Ecuador denies Farc links

Regional governments try to calm tensions following Colombian raid on rebel base.

    Injured rebels were taken for treatment by Ecuadorian forces following the attack [Reuters]
    Regional reaction
     
    The US, however, said it backed Colombia's efforts to respond to the "threat and challenge" from the Farc movement.
     
    Tom Casey, a US state department deputy spokesman, said: "We consider the Farc - the Revolutionary Armed Forces of Colombia - to be a terrorist organisation. We support the government of Colombia in its efforts to respond to that threat and challenge."
     
    Your Views

    Should Hugo Chavez be involved in mediation efforts with Colombia's Farc?

    Send us your views

    Regional governments said they would help to resolve the standoff with Brazil cautioning that the tensions were destabilising regional ties.
     
    France, which has worked to free rebel-held hostages, also called for restraint on all sides.
     
    The Colombian government had accused Rafael Correa, the Ecuadorian president, of having ties with Farc, the largest Colombian rebel group.
     
    A spokesman for Alvaro Uribe, the Colombian president, said documents found in the wake of the attack on the camp inside Ecuador yielded information "that ... Correa has a relationship and commitments with Farc".
     
    Colombian police said the documents were apparently written by Reyes.
     
    Diplomatic protest
     
    Correa had expelled Colombia's ambassador and withdrawn his own envoy from Bogota on Sunday in protest against what he said was an intentional violation of his nation's sovereignty.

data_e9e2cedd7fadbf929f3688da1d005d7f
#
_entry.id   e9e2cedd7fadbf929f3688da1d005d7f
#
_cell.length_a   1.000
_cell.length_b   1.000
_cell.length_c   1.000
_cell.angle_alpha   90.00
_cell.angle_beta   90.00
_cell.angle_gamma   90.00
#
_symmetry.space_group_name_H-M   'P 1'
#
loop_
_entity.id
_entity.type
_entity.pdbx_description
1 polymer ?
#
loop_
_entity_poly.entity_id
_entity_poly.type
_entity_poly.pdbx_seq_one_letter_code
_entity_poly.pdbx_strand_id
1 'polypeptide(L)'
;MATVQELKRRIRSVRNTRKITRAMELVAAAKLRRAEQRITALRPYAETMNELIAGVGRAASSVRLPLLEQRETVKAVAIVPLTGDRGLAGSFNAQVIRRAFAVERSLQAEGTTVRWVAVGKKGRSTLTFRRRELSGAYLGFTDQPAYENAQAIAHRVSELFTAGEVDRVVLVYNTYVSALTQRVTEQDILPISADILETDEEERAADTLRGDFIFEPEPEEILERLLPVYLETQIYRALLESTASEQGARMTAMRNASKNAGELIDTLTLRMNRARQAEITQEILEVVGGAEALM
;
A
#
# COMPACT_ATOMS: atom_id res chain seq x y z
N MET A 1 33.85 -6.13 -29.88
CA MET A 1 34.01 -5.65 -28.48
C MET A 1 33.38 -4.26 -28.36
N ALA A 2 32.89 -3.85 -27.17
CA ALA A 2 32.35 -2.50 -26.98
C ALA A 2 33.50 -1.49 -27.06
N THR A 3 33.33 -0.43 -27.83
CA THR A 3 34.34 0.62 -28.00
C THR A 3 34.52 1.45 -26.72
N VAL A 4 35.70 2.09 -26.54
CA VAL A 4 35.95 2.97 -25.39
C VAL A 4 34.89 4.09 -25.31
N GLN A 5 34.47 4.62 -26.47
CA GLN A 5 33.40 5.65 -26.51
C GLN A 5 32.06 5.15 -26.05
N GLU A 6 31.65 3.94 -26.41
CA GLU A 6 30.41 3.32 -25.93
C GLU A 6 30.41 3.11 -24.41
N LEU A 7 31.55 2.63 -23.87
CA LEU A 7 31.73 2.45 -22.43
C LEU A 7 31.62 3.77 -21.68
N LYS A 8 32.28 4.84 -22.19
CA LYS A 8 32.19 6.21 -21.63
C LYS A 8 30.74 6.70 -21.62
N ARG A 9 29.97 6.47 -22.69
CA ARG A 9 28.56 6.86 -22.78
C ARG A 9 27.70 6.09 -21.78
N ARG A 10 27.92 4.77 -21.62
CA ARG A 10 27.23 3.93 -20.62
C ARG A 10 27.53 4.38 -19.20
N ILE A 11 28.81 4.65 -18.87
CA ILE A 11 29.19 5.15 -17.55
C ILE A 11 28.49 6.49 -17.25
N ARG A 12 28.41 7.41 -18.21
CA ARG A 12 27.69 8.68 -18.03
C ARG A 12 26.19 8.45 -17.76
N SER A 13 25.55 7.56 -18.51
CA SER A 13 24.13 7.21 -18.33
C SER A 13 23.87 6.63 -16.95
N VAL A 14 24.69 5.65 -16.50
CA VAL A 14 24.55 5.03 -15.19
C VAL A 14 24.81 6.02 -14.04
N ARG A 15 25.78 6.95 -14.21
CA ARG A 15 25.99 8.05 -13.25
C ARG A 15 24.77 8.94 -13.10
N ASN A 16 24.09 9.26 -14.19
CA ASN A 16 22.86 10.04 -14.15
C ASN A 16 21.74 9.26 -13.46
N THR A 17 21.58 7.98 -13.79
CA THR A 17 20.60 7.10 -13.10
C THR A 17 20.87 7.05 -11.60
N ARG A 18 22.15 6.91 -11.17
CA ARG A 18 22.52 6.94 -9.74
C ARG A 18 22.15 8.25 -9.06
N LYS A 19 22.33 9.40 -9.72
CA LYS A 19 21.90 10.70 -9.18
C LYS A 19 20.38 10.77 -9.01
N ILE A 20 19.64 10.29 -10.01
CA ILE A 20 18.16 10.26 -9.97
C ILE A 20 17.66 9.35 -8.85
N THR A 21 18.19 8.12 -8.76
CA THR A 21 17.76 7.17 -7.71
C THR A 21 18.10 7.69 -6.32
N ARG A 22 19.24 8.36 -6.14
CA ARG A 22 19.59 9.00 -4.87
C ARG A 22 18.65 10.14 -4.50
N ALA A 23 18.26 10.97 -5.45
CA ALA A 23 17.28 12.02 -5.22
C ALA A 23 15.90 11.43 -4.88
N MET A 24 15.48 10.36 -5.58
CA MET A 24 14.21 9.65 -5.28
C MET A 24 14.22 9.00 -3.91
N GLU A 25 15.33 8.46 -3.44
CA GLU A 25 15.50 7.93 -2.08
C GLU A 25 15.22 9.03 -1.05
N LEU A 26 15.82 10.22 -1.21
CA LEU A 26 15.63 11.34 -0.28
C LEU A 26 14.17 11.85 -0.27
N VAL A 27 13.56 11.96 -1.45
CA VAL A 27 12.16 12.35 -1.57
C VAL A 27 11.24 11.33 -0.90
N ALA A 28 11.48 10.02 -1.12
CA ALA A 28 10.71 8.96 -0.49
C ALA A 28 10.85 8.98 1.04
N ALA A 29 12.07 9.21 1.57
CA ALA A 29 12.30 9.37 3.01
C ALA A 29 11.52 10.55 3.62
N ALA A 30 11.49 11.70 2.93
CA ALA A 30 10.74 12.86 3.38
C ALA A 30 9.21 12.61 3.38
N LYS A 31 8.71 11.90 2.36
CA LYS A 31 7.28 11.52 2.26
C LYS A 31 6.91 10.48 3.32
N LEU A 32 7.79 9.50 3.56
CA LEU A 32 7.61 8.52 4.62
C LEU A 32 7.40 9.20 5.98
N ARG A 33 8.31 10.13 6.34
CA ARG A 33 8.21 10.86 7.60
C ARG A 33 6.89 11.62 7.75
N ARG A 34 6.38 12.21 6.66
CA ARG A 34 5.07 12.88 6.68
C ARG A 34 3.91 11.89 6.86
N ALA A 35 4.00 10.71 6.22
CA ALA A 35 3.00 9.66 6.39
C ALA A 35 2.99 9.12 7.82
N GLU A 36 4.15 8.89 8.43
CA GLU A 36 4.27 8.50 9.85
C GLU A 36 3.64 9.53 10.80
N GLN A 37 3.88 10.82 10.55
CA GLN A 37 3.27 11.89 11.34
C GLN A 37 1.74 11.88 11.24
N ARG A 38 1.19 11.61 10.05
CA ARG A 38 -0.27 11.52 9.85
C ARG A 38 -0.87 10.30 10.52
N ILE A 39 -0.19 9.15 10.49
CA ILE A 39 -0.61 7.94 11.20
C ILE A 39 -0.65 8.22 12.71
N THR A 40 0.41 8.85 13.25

Chavez warned that Colombia's actions could
    start a war in South America [AFP]

    Hugo Chavez, the Venezuelan leader, had its embassy in Colombia to be shut and diplomatic staff withdrawn, warning that Colombia's actions could spark a war in South America.
     
    "We do not want war but we are not going to let them ... come and divide and weaken us," Chavez said on his weekly TV show.
     
    The Venezuelan leader said he was ordering 10 battalions - about 6,000 troops - to the border with Colombia.
     
    Chavez called Uribe a "criminal", saying: "Not only is he a liar, a mafia boss, a paramilitary who leads a narco-government and leads a government that is a lackey of the United States ... he leads a band of criminals from his palace."
     
    Attack details
     
    On Saturday, Colombia's military announced its troops had killed Reyes, during an attack on a jungle camp in Ecuador, a blow to the group behind Latin America's oldest uprising.
     
    Juan Manuel Santos, the Colombian defence minister, said commandos, tracking Reyes through an informant, first bombed a camp on the Colombian side of the Ecuadorean border.
     
    He said the troops came under fire from across the border and encountered Reyes' body when they overran that camp.
     
    "It was a massacre,'' said Correa, who accused Colombia of lying and said some rebels were shot in the back.
     
    Uribe has complained before that Farc fighters take refuge in frontier areas, though neighbours say his troops are not doing enough to prevent the conflict spilling across the borders.

    SOURCE: Agencies


    YOU MIGHT ALSO LIKE

    Interactive: Coding like a girl

    Interactive: Coding like a girl

    What obstacles do young women in technology have to overcome to achieve their dreams? Play this retro game to find out.

    Heron Gate mass eviction: 'We never expected this in Canada'

    Hundreds face mass eviction in Canada's capital

    About 150 homes in one of Ottawa's most diverse and affordable communities are expected to be torn down in coming months

    I remember the day … I designed the Nigerian flag

    I remember the day … I designed the Nigerian flag

    In 1959, a year before Nigeria's independence, a 23-year-old student helped colour the country's identity.